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"We are what we repeatedly do. Excellence, then, is not an act, but a habit." ~Aristotle

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Monday, May 9, 2011


It's 6 am, Monday morning, and as I write this post, Ian is at the local coffee shop, in a Bible study with several of his church/town guys.  God is good!

I apologize again for being remiss in writing.  If I thought the days of back-and-forth hospital trips were busy, they had nothing on our transition home -- especially those first few days.

It's difficult to be a nursemaid.  It's mentally challenging to give your 33-year-old husband a shower.  But we persevered.  After a few days we settled into a routine and things have gotten busier and easier all around.

Our first outing after homecoming was Opening Day at the baseball field.

that's Audrey, the giant, waving her glove ...

Mrs. Happy and Mr. Grumpypants, who refused to participate in the day.

Between introducing all the teams and throwing out the first pitch, military veterans were honored.  We wheeled out onto the field and Ian was able to stand for the National Anthem.

The day left him quite exhausted.  He came home and slept.  But it was a good day in the fresh air.

The next few days contained initial visits from the home health nurse, physical therapist, occupational therapist, and speech therapist, as well as friends and family.  I scurried about preparing his various medications and meals he could manage to consume.  I injected his meds and water by his stomach feeding tube with a syringe, since swallowing was still a bit of an issue.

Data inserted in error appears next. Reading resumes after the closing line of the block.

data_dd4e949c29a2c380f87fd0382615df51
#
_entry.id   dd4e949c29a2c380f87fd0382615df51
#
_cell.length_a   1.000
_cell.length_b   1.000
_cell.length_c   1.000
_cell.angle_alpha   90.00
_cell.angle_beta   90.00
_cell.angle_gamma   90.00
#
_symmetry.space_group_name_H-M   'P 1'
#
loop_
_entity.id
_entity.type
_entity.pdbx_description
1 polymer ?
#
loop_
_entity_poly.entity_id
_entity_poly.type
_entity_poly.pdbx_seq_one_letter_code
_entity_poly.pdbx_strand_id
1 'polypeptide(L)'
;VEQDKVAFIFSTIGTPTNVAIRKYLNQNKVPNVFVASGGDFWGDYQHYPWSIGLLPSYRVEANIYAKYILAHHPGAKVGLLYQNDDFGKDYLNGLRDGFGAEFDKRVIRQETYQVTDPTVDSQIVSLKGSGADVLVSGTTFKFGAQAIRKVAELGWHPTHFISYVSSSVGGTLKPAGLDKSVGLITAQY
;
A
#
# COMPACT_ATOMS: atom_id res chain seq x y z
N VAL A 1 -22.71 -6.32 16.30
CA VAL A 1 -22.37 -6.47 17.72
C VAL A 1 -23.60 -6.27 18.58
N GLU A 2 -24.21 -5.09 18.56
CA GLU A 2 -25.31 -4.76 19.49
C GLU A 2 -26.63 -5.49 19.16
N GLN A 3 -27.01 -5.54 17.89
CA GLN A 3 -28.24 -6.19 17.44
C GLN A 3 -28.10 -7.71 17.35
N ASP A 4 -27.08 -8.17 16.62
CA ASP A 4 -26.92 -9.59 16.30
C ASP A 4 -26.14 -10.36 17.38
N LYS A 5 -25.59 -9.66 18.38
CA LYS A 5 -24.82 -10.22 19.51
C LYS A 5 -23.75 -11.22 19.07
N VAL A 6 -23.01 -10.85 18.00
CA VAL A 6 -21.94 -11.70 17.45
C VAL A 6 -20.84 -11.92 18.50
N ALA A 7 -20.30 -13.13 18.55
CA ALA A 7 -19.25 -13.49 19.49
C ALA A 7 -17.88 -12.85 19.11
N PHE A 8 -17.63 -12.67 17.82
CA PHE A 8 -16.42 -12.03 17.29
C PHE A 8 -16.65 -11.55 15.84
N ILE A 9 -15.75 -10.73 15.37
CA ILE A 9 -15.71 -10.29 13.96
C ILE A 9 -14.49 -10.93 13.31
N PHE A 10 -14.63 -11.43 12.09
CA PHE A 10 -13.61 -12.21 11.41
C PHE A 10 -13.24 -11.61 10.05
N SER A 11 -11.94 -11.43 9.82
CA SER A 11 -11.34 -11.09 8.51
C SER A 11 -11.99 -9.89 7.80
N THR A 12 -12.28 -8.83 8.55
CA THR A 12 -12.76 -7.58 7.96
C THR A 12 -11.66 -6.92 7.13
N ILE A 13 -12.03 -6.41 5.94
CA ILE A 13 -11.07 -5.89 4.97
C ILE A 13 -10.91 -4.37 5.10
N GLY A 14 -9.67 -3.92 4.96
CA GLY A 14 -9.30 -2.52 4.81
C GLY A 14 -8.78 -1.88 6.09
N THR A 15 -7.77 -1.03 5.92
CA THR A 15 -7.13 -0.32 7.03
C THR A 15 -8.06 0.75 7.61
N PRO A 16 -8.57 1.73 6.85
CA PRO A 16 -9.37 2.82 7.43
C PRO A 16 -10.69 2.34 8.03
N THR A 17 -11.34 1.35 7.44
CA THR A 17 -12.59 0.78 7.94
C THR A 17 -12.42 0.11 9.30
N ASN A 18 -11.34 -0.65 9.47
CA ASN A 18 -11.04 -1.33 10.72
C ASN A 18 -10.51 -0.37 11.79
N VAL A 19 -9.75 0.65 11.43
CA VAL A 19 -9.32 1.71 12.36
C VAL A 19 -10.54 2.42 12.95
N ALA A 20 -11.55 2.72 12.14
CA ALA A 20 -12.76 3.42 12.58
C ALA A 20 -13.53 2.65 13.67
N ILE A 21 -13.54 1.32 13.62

Headaches and lethargy abounded.  His eyes still jiggle and swirl, making reading impossible and television a not-so-passive activity.  But slowly, we have made some progress:

  • He is able to tolerate more "awake time."
  • That horrid, hospital cough is gone.  The only coughing we do follows a misplaced mouthful of food.
  • Showers require a trip up our giant, old staircase ... we've navigated it quite well several times.  
  • Thin liquids, while still a potential hazard, are not impossible.
  • He is eating like a champ; yesterday we met my folks at Cricksters for (just Ian) coleslaw, chili, a pulled pork sandwich (without the bun), fries and a milkshake.  (I had a salad).  ---->
  • I think we're done with the feeding tube, so that can come out soon, meaning ZERO wires.  Whew.
  • The headaches have lessened in intensity and frequency --  If you saw the dance his eyes do constantly, you'd wonder why he doesn't have a CONSTANT headache!
  • While we still have a hospital bed in the parlor, I would call it nearly unnecessary at this point; he sleeps horizontally, and is able to rise from a prone position.  The benefit of having it is that when he is completely exhausted from therapy, he has a closer locale to recoup than our bed at the top of the aforementioned stairs.
The miscellany:  We have a therapist here nearly every day.  Ian gets stronger with every session.  His word-finding abilities have, to my ears, completely returned.  His right hand still doesn't cooperate, so typing, driving, etc ... are not in the very near future.  That's not to say they aren't out there -- just not as close as, say, sleeping in our bed and eating a steak (not at the same time! gah!).

He sounds funny; his tongue is wonky and his voice is different ... sometimes his lips don't form the words crisply.  He doesn't stumble when he walks, but he still needs assistance (no matter what he tells you!). He is able, however, to brush his teeth, use the facilities, take his pills, pull himself along the floor in his wheelchair with his feet.  

Ok, so Monday isn't the weekend, when I promised to have an update written.  And I feel like this post is not adequately describing his situation and progress.  So bear with me, ask questions, and I will try to flesh out the Maize Family Picture as best I can.  

Until the next entry - God bless you all for your time, money, efforts, prayers, concern, loyalty.  It means the world to us (Ian's just beginning to learn of the kindnesses done for us these past few months, and he's overwhelmed).   I am simultaneously humbled by and proud of the generosity of our supporters.

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